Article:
The plight of the US infrastructure

May 26, 2015
Teodora Georgieva de Ramirez

The infrastructure in the US is a topic widely discussed at the moment. In general, every year, around that time when the Infrastructure Report Card is released, by the American Society of Civil Engineers, a.k.a. ASCE it becomes a topic of national coverage. It is not surprising that this year the release of the Report Card was what stirred up the pot again. The grade this year was D+.

The US infrastructure holds 16th place in the world, coming right after Denmark. As a person who comes from a country that holds the last place in the Infrastructure Global Competitiveness Report, i.e. 100th, I can see the 16th place as a goal and great spot to be at. However, this is not what you would expect from one of the biggest economies in the world, right?  

For the moment one thing that all politicians and governmental institutions seem to agree on, is that the infrastructure in America is old and needs ongoing maintenance, reconstruction, in some cases complete replacement. Yet, no one has been able to figure out where to get all the funding needed to accomplish all this.


The fact is that the US infrastructure is more expensive to maintain, rather than to replace altogether!

The Highway Trust Fund (HTF)is a transportation fund, which is the main contributor, when it comes to infrastructure maintenance and repairing. The HTF receives money from the Federal Fuel Tax of 18.3 cents per gallon on gasoline and 24.4 cents per gallon of diesel fuel and related excise taxes. The last change on fuel taxes was in 1993, however a lot has changed on the infrastructure scene since then – there are more and more bridges and roads to be maintained (new ones or the gradually aging existing ones), which has led the HTF’s resources to dry out.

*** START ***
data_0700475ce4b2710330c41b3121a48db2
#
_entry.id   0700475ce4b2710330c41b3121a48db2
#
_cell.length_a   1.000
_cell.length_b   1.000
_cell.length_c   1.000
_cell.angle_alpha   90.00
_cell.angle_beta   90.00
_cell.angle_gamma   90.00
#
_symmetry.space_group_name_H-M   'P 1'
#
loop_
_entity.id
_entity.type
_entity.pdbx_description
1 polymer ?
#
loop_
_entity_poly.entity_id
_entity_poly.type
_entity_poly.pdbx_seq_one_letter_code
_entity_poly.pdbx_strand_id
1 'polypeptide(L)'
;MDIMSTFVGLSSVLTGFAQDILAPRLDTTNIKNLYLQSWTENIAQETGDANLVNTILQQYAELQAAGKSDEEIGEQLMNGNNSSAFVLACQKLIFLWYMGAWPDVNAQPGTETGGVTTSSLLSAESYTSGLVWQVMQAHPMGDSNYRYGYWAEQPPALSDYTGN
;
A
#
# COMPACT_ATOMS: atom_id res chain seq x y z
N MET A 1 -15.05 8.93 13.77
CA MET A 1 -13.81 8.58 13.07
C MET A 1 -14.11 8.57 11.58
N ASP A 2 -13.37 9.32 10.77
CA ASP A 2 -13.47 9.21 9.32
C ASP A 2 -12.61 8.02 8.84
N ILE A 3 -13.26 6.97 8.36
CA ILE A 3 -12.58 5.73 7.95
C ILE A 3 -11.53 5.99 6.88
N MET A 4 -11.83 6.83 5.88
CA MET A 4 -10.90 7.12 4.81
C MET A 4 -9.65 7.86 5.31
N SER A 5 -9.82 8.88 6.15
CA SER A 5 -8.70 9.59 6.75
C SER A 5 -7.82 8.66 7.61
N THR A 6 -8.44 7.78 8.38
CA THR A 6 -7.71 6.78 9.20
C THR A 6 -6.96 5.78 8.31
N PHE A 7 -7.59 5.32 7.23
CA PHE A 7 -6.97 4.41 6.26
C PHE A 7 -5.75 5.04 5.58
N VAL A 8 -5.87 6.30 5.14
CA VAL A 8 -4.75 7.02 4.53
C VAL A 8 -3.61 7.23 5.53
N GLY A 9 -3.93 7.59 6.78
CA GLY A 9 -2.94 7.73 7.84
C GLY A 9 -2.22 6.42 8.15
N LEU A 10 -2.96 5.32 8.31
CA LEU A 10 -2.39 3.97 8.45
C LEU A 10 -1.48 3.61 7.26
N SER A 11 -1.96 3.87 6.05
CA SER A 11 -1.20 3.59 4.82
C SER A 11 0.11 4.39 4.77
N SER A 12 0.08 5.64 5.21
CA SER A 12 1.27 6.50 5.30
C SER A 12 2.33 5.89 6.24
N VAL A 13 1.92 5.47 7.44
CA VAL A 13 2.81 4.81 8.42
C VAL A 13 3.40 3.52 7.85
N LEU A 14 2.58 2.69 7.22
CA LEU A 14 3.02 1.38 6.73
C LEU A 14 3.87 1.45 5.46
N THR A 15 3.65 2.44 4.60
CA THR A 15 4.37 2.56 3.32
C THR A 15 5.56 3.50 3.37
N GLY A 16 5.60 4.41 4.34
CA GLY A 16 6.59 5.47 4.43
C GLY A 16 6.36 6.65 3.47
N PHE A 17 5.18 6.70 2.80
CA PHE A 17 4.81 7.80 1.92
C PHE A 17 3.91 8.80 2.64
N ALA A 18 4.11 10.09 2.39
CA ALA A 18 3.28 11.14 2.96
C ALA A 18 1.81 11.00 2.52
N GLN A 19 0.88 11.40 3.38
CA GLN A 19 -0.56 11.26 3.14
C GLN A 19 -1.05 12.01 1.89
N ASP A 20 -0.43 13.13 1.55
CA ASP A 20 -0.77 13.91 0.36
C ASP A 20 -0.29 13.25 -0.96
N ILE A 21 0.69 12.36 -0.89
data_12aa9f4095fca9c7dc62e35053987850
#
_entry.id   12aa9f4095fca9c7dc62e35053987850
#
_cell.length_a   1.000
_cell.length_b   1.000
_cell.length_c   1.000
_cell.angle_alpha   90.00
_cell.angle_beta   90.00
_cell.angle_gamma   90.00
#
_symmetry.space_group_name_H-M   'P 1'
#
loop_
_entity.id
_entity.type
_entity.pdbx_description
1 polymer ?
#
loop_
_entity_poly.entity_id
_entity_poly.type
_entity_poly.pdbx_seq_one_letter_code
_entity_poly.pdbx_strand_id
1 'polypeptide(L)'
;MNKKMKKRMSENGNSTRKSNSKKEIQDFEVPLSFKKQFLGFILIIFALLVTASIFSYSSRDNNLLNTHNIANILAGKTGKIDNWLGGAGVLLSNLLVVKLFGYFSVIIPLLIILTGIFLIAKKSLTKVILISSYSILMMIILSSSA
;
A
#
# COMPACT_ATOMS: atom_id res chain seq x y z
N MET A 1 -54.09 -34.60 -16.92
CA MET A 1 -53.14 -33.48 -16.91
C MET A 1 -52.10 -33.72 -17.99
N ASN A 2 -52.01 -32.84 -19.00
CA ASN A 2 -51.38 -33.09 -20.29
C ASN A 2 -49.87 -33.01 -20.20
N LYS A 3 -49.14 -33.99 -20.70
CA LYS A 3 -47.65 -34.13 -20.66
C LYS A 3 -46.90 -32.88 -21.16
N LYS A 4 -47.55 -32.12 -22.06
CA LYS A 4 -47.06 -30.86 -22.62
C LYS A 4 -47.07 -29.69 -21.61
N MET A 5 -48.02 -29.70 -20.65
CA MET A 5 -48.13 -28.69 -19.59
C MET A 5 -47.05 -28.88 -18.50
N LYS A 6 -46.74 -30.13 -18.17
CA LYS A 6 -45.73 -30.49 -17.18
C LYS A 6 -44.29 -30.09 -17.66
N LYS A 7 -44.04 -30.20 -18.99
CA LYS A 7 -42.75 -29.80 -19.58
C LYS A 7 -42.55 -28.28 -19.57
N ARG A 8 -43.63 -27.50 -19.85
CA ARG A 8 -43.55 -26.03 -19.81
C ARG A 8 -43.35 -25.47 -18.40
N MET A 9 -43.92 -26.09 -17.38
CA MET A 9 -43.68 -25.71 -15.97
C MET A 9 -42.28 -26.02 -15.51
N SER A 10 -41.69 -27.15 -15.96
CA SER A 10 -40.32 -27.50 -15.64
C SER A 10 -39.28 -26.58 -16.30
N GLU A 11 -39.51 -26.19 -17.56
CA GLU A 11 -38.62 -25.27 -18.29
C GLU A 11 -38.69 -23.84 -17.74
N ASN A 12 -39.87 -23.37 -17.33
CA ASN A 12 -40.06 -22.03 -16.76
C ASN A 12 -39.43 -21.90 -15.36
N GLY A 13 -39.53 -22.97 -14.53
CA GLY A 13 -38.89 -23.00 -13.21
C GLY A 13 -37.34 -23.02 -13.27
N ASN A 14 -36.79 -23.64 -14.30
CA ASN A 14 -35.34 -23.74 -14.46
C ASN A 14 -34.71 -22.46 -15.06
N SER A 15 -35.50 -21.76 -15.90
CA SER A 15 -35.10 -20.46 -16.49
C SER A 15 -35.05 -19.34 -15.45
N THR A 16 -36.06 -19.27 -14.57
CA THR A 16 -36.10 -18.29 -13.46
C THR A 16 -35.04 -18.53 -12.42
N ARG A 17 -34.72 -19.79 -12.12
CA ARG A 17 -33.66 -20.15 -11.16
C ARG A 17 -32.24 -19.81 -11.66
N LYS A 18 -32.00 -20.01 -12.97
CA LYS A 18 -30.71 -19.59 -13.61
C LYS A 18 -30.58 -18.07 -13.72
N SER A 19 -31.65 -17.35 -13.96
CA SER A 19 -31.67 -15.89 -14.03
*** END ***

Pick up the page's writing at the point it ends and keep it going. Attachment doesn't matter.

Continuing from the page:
When the question of raising fuel taxes is brought up, however, no one wants to pay more to the government…at the same time, we all enjoy our 6 cylinder monsters on the road.

Of course, the increase in fuel taxes would not only affect the everyday people, but businesses as well. You can take a look at our article discussing how the cost of shipping a car is being calculated and what factors can influence the rates. In order to understand how difficult the situation is, we need to understand what exactly is going on and how important the state of the US roads, bridges, railroads, seaports, airports and public construction is.

In the state of Alabama alone there are more than 2000 dams, and the state itself does not have an inspection agency, not to mention that most of the dams are more than 50 years old and are in desperate need of repair, according to CBS 60 minutes. We also have more than 70 000 bridges in the US, equaling 11% of all bridges that have been classified as structurally deficient, i.e. dangerous! According to Andrew Herrmann, a former President of ASCE, there are more than 4 000 bridges in metropolitan Pittsburgh and 20% of them are structurally deficient, while most of them are at the “end of their useful life.” Pittsburgh is known as the city of bridges, so it is a shame that main bridges such as the Liberty Bridge, which serves as a connection from the South to the City and then to the North, was built in 1928 and designed to last 50 years….well, we are way beyond that and the bridge is still there crying for repair. Funding, however, is just not enough.

In Pittsburgh, they had to build a bridge under a bridge to collect the falling concrete from the bridge above, so that it won’t fall on the traffic below. I suppose that the lack of funding stimulates creativity, when it comes to resolving issues, but the problem is that the issue is not resolved and the bridge is still a dangerous place to go through.

It’s happening across the US.

Even though, Pittsburgh stands out with the amount of bridges it has, it is far from being the only city with infrastructure problems. In New York, the Tappan Zee Bridge, which crosses the Hudson River at one of its widest points, is very often referred to as the “Hold Your Breath Bridge”, because of the amount of shakiness you experience while on it.

In Philadelphia, according to CBS 60 minutes, there are more than 9 million people going over 900 structurally deficient bridges on a daily basis. The number of potholes on the roads, cracks and corroded steal on bridges all over America are increasing and have caused numerous accidents, some of which have caused people’s death. For instance, the I-35W Mississippi River Bridge that collapsed in 2007 and caused dozens of cars together with their occupants to end up in the river under the remains of the bridge.